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Shouldn't the title case be all caps? Or has that rule been abrogated?-MexMax 20:14, 11 January 2008 (EST)
- Last I heard that rule had been changed. All words are capped for Categories, but not for article titles. I hope that helps. Will we be seeing you at the contest? ;-) Learn together 20:29, 11 January 2008 (EST)
I'm thinking about it! Thanks LT, and thanks for the rule explanation too.-MexMax 20:30, 11 January 2008 (EST)
You removed information stated within your own sources, including the prominent Catholic Cardinal who supported Intelligent Design. You have also gone out of your way to add a "Fundamentalist Christian" statement that has no place in the subject matter and is questionable at best.
I'm not going to play tit for tat with you. Either write the article based on Catholic belief or don't edit it at all, and that includes reincorporating the information that your own sources showed. We believe in truth here and an honest representation. If you find this too difficult, then go elsewhere, otherwise I look forward to having an article that expresses Catholic thought. Learn together 02:21, 12 January 2008 (EST)
My article does express Catholic thought. I know that any dissent against YEC is automatically dismissed on this site as not being conservative enough, and I merely wished to point out that there are in fact many devout believers in Jesus Christ that do not share this view. I did remove information from my own source as it did not prove the point I was trying to make. If I am to be made to use information in a way that does not prove a point, than I suggest that everyone else be made to do the same.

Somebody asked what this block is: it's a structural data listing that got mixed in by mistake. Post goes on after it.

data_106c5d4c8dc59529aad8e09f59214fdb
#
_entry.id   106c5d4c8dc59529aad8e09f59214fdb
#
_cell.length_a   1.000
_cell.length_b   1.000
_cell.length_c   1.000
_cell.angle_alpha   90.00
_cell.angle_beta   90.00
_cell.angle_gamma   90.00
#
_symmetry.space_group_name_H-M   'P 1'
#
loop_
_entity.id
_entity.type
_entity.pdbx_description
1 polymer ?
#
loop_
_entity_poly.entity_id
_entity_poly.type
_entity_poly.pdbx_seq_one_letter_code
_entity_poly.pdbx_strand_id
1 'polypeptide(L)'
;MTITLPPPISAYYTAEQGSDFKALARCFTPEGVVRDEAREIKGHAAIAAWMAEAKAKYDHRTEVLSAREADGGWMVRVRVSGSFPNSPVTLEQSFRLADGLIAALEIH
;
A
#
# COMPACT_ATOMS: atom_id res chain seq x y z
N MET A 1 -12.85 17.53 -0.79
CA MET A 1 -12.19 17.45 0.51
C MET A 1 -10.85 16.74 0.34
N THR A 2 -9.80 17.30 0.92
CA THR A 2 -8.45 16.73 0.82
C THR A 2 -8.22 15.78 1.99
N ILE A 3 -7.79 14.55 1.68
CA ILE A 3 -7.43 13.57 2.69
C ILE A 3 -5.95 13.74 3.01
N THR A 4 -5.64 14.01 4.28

However, my attempts at academic rigor have already become too dangerous. I have attempted to use the Bible to propose alternatives to YEC, and I am therefore a threat. Calcnerd314 07:51, 13 January 2008 (EST)
In the spirit of avoiding further conflict, I would like to suggest that this article either be separated into two articles or that it be clearly partitioned so as to indicate the distinction between "the Church's official teaching on creation (or lack thereof)" and the "views of members of the Church." While the Humani Generis may be the most authoritative Church document on the matter, the fact that a number of prominent Catholics (e.g. Pope Benedict) have expressed skepticism of the idea that a literal interpretation of Genesis is not something to be dismissed, unless you are of the belief that any disagreement with any proclamation with the Church precludes you from being called Catholic. Other Church teachings actually negate this concept.  --Economist 22:21, 21 May 2009 (EDT)
- Theology is not determined by popular vote, opinion polls, or one-sided conferences. The Catholic Church speaks through official pronouncements, not through offhanded remarks. This is not that complicated. You seem to be searching for assurances of your point of view, but that's not objective scholarship.--Andy Schlafly 22:33, 21 May 2009 (EDT)
This article needs updating
This article seems to rely on out-of-date sources. I don't know to what extent Humani Generis is still binding. I know that Pope John Paul II discussed evolution in a pontifical address in 1996.  This should definitely be discussed. Of course, I still think Humani Generis should be mentioned, but it definitely should not be stated or treated as the Church's current position. GregG 21:29, 29 June 2012 (EDT)